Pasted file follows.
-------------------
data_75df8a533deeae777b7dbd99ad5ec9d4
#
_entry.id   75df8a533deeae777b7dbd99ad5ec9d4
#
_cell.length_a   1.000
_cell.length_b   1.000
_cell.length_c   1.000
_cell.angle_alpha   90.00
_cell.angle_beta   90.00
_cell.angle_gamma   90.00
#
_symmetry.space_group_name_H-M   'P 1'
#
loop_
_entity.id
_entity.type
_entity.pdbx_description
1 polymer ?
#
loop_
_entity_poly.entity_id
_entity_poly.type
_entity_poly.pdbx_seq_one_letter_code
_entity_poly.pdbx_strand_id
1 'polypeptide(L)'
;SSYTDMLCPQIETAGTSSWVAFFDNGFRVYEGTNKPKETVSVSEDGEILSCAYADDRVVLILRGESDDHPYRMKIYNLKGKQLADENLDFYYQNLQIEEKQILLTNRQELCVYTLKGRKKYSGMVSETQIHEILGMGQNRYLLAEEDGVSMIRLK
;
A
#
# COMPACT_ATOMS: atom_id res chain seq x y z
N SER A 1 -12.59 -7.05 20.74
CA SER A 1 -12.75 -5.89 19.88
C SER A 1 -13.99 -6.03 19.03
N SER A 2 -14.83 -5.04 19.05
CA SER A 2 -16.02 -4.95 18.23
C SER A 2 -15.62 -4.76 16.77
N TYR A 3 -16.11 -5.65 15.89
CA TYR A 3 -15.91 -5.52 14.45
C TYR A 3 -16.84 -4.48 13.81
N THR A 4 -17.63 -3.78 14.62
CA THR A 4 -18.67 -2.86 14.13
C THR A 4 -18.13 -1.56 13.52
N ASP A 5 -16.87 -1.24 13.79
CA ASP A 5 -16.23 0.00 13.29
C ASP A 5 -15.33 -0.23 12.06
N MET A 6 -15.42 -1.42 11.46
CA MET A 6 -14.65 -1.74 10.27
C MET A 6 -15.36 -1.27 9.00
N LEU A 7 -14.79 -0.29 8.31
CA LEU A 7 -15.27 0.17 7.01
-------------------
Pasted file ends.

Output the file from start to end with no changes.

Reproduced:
data_75df8a533deeae777b7dbd99ad5ec9d4
#
_entry.id   75df8a533deeae777b7dbd99ad5ec9d4
#
_cell.length_a   1.000
_cell.length_b   1.000
_cell.length_c   1.000
_cell.angle_alpha   90.00
_cell.angle_beta   90.00
_cell.angle_gamma   90.00
#
_symmetry.space_group_name_H-M   'P 1'
#
loop_
_entity.id
_entity.type
_entity.pdbx_description
1 polymer ?
#
loop_
_entity_poly.entity_id
_entity_poly.type
_entity_poly.pdbx_seq_one_letter_code
_entity_poly.pdbx_strand_id
1 'polypeptide(L)'
;SSYTDMLCPQIETAGTSSWVAFFDNGFRVYEGTNKPKETVSVSEDGEILSCAYADDRVVLILRGESDDHPYRMKIYNLKGKQLADENLDFYYQNLQIEEKQILLTNRQELCVYTLKGRKKYSGMVSETQIHEILGMGQNRYLLAEEDGVSMIRLK
;
A
#
# COMPACT_ATOMS: atom_id res chain seq x y z
N SER A 1 -12.59 -7.05 20.74
CA SER A 1 -12.75 -5.89 19.88
C SER A 1 -13.99 -6.03 19.03
N SER A 2 -14.83 -5.04 19.05
CA SER A 2 -16.02 -4.95 18.23
C SER A 2 -15.62 -4.76 16.77
N TYR A 3 -16.11 -5.65 15.89
CA TYR A 3 -15.91 -5.52 14.45
C TYR A 3 -16.84 -4.48 13.81
N THR A 4 -17.63 -3.78 14.62
CA THR A 4 -18.67 -2.86 14.13
C THR A 4 -18.13 -1.56 13.52
N ASP A 5 -16.87 -1.24 13.79
CA ASP A 5 -16.23 0.00 13.29
C ASP A 5 -15.33 -0.23 12.06
N MET A 6 -15.42 -1.42 11.46
CA MET A 6 -14.65 -1.74 10.27
C MET A 6 -15.36 -1.27 9.00
N LEU A 7 -14.79 -0.29 8.31
CA LEU A 7 -15.27 0.17 7.01